Virginia Williams: Living Legacy
The depth and richness of African American history in Durham makes the marking of Black History Month especially poignant. Here, we seek to lift up the voices of our living legends.
You may know her as the woman depicted in the yellow dress on the “The Durham Civil Rights Mural” (pictured below). History remembers her as one of the Royal Seven, an activist who sat-in at a storefront in Durham before the Greensboro Four garnered national support three years later.
Virginia Williams has seen Durham undergo dramatic changes in the past seven decades.
“It wasn’t until people actually said that we had changed history that I understood,” Virginia Williams said, folding her hands gently in her lap. “It took me a while to realize that I had been a part of change. I’m the only one left in Durham to tell the story. When I speak, I’m speaking for the Royal Seven.”
Above: The "Durham Civil Rights Mural."
In Durham, black history lives and breathes as part of our foundation. Markers, murals, homes, and heritage continually remind us of the stories of our past and help us educate residents and visitors about how our foundation was laid.
Williams remembers a time when her parents couldn’t vote — though she proudly proclaims, “There’s nothing keeping us from voting now.” That steely glint in her eye persists as she tells stories of black-owned barbecue restaurants, barber shops, hotels, and movie theaters sitting side by side in the late fifties. “Then came the highway.”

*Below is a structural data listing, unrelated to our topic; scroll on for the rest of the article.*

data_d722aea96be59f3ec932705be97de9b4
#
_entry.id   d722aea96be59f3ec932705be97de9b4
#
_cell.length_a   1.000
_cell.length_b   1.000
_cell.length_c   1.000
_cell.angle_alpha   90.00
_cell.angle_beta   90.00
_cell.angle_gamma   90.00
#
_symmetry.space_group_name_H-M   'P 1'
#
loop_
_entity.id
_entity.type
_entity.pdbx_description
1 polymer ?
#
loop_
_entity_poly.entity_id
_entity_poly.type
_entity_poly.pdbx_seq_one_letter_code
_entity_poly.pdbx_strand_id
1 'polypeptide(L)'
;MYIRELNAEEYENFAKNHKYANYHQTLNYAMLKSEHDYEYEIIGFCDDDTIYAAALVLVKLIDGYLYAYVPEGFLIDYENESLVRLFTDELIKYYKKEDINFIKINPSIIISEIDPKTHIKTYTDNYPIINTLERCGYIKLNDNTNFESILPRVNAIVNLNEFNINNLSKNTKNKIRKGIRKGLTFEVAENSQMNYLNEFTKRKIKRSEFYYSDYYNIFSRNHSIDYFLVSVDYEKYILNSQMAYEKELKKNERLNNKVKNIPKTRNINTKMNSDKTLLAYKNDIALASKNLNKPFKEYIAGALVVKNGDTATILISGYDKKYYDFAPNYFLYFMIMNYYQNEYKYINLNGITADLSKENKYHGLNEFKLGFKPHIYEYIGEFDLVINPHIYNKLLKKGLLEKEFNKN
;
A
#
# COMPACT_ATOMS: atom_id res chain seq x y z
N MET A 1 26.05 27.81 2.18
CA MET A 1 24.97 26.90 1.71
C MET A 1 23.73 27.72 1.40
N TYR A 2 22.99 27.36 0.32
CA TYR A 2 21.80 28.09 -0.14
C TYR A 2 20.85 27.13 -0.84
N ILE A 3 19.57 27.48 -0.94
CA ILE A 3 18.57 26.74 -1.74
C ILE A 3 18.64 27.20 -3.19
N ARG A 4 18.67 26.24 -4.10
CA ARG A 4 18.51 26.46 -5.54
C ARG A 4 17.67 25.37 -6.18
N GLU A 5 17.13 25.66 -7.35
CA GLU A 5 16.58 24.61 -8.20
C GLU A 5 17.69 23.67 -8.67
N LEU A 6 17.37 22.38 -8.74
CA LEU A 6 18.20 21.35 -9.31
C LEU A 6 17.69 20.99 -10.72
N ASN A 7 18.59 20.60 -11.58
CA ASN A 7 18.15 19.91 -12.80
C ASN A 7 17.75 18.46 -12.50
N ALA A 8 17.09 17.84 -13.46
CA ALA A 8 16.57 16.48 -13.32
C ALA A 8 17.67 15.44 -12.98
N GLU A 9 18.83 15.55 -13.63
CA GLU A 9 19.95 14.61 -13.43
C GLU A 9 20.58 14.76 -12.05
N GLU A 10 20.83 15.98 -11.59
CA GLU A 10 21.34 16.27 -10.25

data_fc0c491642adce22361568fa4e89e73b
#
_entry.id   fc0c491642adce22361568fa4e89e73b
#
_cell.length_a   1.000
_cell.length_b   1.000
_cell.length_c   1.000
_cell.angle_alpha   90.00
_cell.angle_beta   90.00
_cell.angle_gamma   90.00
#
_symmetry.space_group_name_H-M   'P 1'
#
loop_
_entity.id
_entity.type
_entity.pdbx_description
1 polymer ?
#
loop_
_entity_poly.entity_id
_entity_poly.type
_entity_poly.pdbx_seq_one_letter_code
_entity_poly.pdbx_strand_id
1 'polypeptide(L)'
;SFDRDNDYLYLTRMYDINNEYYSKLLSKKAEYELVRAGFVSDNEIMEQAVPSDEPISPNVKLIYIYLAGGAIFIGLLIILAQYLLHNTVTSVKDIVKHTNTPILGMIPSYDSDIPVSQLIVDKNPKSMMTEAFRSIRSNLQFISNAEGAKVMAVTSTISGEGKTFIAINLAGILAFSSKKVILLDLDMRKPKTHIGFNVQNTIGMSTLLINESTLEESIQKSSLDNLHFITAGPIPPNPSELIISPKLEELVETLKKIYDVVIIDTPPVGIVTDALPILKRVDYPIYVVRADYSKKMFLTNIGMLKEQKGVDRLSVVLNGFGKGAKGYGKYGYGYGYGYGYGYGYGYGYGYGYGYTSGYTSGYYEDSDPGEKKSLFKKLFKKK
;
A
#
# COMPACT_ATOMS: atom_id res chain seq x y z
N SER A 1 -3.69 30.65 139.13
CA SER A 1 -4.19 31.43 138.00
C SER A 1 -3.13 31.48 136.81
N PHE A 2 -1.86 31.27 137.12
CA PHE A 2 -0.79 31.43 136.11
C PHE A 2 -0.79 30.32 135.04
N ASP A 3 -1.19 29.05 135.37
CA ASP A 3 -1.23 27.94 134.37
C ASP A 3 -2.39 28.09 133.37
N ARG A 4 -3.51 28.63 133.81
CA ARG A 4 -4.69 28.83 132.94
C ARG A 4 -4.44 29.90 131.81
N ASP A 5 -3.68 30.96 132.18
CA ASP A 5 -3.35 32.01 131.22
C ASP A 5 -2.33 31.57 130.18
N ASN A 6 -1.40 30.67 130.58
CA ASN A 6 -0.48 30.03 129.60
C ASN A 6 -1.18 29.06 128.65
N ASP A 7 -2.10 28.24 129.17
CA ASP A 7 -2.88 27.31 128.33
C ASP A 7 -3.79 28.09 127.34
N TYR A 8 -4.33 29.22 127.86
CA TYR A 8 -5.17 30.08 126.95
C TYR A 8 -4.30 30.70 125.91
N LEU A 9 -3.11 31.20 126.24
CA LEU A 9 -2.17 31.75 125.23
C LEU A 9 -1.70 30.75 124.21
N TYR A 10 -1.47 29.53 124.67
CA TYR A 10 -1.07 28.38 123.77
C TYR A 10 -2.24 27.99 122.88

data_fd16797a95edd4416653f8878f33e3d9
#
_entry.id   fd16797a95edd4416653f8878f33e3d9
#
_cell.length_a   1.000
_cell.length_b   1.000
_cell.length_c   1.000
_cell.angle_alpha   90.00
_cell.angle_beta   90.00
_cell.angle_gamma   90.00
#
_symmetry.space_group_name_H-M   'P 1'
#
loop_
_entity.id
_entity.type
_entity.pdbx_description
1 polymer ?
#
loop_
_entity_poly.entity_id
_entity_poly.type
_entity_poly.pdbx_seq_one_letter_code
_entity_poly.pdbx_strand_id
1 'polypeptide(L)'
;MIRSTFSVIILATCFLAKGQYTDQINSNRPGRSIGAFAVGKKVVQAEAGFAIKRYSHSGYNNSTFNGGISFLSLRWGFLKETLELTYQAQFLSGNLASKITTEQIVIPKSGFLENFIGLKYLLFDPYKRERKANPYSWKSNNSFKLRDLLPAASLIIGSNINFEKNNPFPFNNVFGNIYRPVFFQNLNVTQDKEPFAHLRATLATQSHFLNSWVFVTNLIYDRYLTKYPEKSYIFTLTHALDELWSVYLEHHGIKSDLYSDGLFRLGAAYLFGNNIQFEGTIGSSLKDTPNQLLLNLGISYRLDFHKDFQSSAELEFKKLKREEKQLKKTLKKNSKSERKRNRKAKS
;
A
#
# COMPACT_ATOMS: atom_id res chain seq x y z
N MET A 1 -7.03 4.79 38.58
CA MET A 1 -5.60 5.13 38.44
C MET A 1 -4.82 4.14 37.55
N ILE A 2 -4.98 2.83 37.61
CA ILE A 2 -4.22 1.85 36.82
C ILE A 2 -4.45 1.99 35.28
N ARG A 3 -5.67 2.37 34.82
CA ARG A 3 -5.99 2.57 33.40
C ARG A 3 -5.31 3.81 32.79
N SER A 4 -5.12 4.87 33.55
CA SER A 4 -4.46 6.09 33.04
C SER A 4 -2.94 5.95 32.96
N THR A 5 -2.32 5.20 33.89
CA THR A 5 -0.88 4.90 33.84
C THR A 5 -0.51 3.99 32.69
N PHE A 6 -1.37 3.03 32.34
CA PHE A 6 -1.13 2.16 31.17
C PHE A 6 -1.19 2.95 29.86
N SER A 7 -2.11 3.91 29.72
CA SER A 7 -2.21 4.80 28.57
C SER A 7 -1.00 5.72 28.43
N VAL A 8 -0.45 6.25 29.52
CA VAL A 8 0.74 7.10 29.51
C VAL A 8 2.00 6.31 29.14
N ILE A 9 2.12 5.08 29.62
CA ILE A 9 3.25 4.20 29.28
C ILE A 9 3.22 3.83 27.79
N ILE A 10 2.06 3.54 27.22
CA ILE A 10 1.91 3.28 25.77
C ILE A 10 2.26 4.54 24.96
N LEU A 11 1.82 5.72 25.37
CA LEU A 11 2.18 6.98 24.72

Despite the arc of oppression and opposition African Americans have endured in this area, from enslavement at Stagville, to the destruction of Hayti, and the stubborn examples of inequities today, this distinct community was and is industrious and resolute, making indelible marks on Durham as entrepreneurs, artists, educators, politicians, business leaders, and engaged citizens.
Today, black entrepreneurship has taken on new forms: as present-day black-owned restaurants, shops, tech companies, services, and more, many of them on the cutting edge of their industries. Eighty-three-year-old Williams is proud of her past. But she’s also excited for the future. “As Durham grows, I want to be a part of it."
Grit, fortitude and the unapologetic pursuit of justice are lasting legacies of a community that influenced the progress of Americans toward equality from coast to coast. Join us as we remember and celebrate black history all year long on our website, in print, on social media, and at our Visitor Info Center.
Virginia Williams was interviewed and photographed at Provident 1898 in The Tower at Mutual Plaza in collaboration with the Durham Chamber of Commerce.